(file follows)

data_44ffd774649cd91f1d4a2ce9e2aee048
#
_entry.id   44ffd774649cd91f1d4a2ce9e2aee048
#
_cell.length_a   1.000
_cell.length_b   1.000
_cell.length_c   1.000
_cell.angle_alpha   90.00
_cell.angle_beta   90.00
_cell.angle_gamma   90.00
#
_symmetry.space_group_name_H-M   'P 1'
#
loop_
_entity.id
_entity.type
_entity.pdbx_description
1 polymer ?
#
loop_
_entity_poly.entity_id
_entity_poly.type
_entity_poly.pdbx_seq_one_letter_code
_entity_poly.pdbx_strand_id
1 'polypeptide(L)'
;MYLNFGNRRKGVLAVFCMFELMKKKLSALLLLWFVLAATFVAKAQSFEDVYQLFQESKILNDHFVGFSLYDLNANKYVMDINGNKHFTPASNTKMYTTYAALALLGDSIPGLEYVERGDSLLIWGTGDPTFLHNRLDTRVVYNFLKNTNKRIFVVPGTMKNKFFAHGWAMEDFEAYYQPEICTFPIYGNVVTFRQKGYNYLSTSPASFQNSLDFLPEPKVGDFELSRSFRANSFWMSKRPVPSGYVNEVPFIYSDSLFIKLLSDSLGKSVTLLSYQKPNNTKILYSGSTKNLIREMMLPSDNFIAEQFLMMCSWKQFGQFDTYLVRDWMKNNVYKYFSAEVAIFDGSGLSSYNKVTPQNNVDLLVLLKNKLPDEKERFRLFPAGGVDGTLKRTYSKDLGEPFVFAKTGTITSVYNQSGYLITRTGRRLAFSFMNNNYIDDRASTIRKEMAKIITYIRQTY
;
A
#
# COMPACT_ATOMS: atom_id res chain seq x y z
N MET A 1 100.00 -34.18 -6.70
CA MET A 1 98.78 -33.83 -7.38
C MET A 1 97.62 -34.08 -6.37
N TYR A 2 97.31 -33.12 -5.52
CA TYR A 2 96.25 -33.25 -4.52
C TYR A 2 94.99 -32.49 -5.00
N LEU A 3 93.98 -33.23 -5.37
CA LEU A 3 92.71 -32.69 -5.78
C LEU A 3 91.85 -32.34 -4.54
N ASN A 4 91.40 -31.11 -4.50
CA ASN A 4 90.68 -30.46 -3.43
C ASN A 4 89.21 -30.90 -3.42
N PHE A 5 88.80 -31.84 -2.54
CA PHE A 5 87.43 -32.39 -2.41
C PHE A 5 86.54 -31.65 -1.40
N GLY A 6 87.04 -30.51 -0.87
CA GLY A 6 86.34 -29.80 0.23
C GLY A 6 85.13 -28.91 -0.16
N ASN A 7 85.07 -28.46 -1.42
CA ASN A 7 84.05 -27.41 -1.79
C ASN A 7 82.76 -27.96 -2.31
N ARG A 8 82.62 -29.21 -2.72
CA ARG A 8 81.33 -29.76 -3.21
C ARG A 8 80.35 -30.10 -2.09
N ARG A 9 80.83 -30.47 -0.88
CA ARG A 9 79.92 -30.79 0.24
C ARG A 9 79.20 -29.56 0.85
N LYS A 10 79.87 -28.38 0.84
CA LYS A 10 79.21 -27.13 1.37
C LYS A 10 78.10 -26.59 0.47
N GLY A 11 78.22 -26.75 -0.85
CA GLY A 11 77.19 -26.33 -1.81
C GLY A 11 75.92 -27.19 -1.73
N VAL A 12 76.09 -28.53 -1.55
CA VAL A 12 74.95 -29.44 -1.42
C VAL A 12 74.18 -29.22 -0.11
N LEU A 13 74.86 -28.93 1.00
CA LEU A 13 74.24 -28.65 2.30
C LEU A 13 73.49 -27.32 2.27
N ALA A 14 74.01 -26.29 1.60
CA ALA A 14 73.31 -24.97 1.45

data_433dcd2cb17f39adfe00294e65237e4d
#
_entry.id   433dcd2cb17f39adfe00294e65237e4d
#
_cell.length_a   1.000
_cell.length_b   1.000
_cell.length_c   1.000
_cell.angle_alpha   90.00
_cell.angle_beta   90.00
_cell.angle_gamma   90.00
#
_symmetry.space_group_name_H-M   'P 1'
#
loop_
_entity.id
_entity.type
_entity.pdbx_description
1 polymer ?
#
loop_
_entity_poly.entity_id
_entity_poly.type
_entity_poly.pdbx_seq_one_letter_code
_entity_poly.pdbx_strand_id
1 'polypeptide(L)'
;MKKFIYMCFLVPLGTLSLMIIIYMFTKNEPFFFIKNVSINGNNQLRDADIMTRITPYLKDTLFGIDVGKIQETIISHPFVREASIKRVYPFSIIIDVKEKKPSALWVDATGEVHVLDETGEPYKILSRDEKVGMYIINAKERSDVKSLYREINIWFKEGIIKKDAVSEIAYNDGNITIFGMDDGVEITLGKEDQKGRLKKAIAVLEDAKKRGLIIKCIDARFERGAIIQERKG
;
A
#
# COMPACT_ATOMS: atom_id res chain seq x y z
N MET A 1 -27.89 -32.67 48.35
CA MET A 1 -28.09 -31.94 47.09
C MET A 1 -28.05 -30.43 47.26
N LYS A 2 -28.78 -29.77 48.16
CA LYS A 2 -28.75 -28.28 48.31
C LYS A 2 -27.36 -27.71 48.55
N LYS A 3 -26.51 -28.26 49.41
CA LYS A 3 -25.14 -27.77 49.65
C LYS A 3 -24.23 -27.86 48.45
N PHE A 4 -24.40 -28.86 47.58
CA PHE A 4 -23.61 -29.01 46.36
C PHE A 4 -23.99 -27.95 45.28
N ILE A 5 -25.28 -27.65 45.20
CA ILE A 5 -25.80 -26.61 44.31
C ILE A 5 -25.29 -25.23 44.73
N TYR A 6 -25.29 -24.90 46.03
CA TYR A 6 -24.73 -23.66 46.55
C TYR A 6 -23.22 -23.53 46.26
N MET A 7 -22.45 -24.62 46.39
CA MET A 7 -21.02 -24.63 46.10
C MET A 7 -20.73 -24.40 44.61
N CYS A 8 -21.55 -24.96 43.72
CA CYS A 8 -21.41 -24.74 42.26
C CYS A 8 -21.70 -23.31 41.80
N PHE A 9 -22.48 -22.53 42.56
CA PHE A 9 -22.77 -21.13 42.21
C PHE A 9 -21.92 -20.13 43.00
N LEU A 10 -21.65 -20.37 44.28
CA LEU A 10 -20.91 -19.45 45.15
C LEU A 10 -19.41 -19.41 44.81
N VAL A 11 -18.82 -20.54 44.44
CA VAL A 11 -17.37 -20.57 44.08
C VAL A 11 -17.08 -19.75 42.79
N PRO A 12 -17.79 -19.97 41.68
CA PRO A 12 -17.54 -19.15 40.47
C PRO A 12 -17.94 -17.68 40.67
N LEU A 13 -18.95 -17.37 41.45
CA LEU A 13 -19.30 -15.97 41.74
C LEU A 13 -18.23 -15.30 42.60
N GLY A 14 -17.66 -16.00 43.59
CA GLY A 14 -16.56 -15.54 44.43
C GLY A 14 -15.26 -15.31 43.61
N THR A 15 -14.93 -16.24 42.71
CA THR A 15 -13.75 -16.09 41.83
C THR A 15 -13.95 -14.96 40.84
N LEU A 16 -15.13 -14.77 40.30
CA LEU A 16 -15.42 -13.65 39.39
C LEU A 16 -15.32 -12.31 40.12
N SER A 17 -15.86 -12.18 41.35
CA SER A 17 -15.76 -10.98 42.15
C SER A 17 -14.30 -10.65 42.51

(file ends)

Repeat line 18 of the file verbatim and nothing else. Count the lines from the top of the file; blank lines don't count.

1 polymer ?